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Chalk mine collapse shuts down London arterial road

COLLAPSE OF disused chalk workings is thought to be the cause of a 6m-diameter crater that has closed the A2 trunk road between Blackheath and Deptford in south east London.

The Blackheath Hill section of the carriageway, which is a major traffic artery into and out of London, was immediately closed in both directions after the collapse on 7 April. It will remain closed for the foreseeable future. Greenwich Borough Council temporarily evacuated 37 households as a precaution.

Chalk workings are suspected as the most likely cause. Chalk was excavated and burnt in kilns to produce lime for mortar and for use as a fertiliser. Early Victorian records describe a cavern in the locality 'cut out of chalk to a depth of 160 feet' (50m).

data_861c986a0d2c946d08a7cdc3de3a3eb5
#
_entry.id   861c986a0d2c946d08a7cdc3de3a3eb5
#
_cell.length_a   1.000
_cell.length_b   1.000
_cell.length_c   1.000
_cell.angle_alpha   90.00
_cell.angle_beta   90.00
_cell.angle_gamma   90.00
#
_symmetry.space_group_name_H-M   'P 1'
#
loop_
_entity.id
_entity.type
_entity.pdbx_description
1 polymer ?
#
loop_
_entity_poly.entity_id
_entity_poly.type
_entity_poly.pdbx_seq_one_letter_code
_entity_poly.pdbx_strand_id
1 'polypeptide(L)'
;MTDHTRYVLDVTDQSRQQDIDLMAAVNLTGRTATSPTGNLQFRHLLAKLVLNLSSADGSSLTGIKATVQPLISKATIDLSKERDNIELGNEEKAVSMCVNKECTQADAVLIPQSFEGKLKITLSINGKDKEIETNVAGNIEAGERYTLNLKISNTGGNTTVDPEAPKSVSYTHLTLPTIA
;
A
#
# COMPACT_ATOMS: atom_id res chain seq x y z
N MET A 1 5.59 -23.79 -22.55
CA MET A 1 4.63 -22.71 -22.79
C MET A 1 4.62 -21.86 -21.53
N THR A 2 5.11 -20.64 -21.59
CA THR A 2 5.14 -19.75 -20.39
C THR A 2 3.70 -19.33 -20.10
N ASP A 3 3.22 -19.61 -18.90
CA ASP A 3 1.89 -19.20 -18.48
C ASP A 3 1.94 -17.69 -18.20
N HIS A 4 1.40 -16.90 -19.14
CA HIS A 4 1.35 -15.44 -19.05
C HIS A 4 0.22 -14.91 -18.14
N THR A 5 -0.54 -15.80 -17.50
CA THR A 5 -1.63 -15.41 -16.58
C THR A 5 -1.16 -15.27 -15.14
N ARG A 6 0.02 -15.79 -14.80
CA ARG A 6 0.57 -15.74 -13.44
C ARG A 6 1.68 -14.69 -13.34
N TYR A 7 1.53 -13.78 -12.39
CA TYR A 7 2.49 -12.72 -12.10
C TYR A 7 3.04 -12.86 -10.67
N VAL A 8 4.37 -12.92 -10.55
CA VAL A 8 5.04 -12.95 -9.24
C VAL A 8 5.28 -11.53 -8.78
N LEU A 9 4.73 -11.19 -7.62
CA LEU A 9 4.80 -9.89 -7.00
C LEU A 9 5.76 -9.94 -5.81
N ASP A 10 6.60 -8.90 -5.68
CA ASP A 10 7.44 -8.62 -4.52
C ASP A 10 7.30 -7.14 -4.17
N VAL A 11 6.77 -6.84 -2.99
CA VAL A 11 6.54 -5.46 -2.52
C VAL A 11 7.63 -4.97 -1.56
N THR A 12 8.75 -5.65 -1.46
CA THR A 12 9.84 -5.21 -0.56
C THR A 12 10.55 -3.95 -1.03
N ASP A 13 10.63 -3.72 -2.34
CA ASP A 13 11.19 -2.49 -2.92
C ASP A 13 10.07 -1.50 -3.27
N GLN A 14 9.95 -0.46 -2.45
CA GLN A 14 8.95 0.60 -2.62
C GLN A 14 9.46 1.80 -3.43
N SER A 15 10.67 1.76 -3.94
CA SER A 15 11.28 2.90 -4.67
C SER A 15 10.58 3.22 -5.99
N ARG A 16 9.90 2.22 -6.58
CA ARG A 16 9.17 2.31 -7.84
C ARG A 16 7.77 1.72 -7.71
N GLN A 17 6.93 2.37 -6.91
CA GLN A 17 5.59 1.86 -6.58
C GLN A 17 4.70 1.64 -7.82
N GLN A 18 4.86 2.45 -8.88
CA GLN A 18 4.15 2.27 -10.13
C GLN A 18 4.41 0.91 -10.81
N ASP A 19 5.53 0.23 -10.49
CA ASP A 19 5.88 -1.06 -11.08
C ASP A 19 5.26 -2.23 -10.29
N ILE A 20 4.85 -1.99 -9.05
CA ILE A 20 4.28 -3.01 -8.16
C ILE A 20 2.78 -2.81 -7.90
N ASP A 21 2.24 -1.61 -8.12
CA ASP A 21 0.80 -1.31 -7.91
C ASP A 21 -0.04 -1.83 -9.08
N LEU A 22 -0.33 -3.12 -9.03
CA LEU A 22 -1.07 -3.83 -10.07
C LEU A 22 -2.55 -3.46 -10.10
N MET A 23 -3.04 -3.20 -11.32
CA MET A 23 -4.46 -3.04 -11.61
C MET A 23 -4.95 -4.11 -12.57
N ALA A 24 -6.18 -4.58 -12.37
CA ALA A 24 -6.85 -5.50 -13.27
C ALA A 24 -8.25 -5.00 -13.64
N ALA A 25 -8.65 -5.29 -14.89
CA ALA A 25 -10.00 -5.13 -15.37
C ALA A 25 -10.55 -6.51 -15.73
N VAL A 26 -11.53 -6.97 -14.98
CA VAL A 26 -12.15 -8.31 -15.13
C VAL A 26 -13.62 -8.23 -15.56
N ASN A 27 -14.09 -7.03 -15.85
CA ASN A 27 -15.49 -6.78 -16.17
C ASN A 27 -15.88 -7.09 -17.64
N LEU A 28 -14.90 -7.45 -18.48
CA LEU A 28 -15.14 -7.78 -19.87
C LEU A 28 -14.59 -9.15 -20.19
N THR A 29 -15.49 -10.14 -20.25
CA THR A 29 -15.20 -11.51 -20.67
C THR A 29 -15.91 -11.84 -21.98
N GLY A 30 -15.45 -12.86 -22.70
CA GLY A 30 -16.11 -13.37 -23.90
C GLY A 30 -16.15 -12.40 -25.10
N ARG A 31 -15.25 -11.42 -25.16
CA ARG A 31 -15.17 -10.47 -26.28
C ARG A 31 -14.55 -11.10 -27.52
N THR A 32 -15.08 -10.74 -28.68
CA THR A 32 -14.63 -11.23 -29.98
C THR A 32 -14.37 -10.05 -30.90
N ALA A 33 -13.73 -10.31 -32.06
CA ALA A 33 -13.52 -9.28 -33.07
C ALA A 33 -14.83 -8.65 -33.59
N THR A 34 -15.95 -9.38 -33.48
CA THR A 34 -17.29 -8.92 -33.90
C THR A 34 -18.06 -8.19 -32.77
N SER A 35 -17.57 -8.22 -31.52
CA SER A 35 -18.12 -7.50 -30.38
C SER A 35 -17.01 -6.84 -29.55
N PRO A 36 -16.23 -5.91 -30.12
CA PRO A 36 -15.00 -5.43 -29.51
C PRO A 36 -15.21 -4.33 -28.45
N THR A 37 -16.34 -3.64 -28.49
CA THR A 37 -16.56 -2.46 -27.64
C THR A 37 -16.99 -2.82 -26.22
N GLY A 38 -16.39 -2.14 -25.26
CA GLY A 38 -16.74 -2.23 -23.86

Engineers from Transport for London (TfL), which operates the road, and consultant Parkman - which maintains the road on TfL's behalf - were immediately on the scene following the collapse.

The hole was plugged with gravel, but further settlement of the carriageway meant investigations to determine the extent of the void could not begin for eight days.

Initial investigations using ground radar indicated other voids may exist beneath the carriageway.

As GE went to press further site investigation using cable percussion rigs was under way. TfL said it hoped to be able to give a likely date for reopening by early June.

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